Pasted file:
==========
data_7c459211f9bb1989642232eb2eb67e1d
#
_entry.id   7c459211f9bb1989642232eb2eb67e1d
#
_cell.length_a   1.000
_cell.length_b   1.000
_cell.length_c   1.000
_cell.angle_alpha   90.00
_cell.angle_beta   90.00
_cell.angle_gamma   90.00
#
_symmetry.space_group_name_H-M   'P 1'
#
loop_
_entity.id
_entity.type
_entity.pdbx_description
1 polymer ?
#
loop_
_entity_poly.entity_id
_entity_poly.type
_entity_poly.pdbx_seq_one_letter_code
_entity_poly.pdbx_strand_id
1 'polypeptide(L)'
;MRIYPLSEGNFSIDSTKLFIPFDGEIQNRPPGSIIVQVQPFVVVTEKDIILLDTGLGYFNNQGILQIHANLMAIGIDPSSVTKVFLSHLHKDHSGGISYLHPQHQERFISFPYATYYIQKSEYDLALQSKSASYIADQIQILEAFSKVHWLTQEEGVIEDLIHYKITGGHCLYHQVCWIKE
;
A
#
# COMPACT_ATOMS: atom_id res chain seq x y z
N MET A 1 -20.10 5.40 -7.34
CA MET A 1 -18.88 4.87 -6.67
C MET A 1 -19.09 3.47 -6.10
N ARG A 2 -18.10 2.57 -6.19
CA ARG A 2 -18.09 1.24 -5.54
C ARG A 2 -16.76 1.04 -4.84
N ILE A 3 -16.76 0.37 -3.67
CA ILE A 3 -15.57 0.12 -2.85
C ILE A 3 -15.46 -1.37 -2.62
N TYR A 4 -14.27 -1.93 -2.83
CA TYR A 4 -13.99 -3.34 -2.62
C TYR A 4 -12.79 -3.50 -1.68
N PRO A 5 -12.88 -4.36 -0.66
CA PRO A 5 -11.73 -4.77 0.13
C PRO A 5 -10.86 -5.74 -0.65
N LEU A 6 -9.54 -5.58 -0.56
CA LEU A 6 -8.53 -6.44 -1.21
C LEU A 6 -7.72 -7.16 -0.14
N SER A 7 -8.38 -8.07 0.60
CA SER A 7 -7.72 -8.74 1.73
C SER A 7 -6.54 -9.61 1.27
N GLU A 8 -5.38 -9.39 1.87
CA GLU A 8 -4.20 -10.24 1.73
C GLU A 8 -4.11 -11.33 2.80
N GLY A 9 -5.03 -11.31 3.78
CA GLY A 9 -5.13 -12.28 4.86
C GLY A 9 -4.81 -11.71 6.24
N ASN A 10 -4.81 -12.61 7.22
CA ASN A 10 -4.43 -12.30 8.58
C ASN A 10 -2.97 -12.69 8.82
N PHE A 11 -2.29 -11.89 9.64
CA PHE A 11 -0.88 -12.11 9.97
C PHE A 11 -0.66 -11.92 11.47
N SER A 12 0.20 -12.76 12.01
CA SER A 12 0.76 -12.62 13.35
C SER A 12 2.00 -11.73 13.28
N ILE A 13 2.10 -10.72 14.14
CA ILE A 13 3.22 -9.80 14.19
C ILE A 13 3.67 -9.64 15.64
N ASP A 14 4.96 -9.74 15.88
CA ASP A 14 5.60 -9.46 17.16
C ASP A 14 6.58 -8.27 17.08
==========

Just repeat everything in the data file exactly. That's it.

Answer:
data_7c459211f9bb1989642232eb2eb67e1d
#
_entry.id   7c459211f9bb1989642232eb2eb67e1d
#
_cell.length_a   1.000
_cell.length_b   1.000
_cell.length_c   1.000
_cell.angle_alpha   90.00
_cell.angle_beta   90.00
_cell.angle_gamma   90.00
#
_symmetry.space_group_name_H-M   'P 1'
#
loop_
_entity.id
_entity.type
_entity.pdbx_description
1 polymer ?
#
loop_
_entity_poly.entity_id
_entity_poly.type
_entity_poly.pdbx_seq_one_letter_code
_entity_poly.pdbx_strand_id
1 'polypeptide(L)'
;MRIYPLSEGNFSIDSTKLFIPFDGEIQNRPPGSIIVQVQPFVVVTEKDIILLDTGLGYFNNQGILQIHANLMAIGIDPSSVTKVFLSHLHKDHSGGISYLHPQHQERFISFPYATYYIQKSEYDLALQSKSASYIADQIQILEAFSKVHWLTQEEGVIEDLIHYKITGGHCLYHQVCWIKE
;
A
#
# COMPACT_ATOMS: atom_id res chain seq x y z
N MET A 1 -20.10 5.40 -7.34
CA MET A 1 -18.88 4.87 -6.67
C MET A 1 -19.09 3.47 -6.10
N ARG A 2 -18.10 2.57 -6.19
CA ARG A 2 -18.09 1.24 -5.54
C ARG A 2 -16.76 1.04 -4.84
N ILE A 3 -16.76 0.37 -3.67
CA ILE A 3 -15.57 0.12 -2.85
C ILE A 3 -15.46 -1.37 -2.62
N TYR A 4 -14.27 -1.93 -2.83
CA TYR A 4 -13.99 -3.34 -2.62
C TYR A 4 -12.79 -3.50 -1.68
N PRO A 5 -12.88 -4.36 -0.66
CA PRO A 5 -11.73 -4.77 0.13
C PRO A 5 -10.86 -5.74 -0.65
N LEU A 6 -9.54 -5.58 -0.56
CA LEU A 6 -8.53 -6.44 -1.21
C LEU A 6 -7.72 -7.16 -0.14
N SER A 7 -8.38 -8.07 0.60
CA SER A 7 -7.72 -8.74 1.73
C SER A 7 -6.54 -9.61 1.27
N GLU A 8 -5.38 -9.39 1.87
CA GLU A 8 -4.20 -10.24 1.73
C GLU A 8 -4.11 -11.33 2.80
N GLY A 9 -5.03 -11.31 3.78
CA GLY A 9 -5.13 -12.28 4.86
C GLY A 9 -4.81 -11.71 6.24
N ASN A 10 -4.81 -12.61 7.22
CA ASN A 10 -4.43 -12.30 8.58
C ASN A 10 -2.97 -12.69 8.82
N PHE A 11 -2.29 -11.89 9.64
CA PHE A 11 -0.88 -12.11 9.97
C PHE A 11 -0.66 -11.92 11.47
N SER A 12 0.20 -12.76 12.01
CA SER A 12 0.76 -12.62 13.35
C SER A 12 2.00 -11.73 13.28
N ILE A 13 2.10 -10.72 14.14
CA ILE A 13 3.22 -9.80 14.19
C ILE A 13 3.67 -9.64 15.64
N ASP A 14 4.96 -9.74 15.88
CA ASP A 14 5.60 -9.46 17.16
C ASP A 14 6.58 -8.27 17.08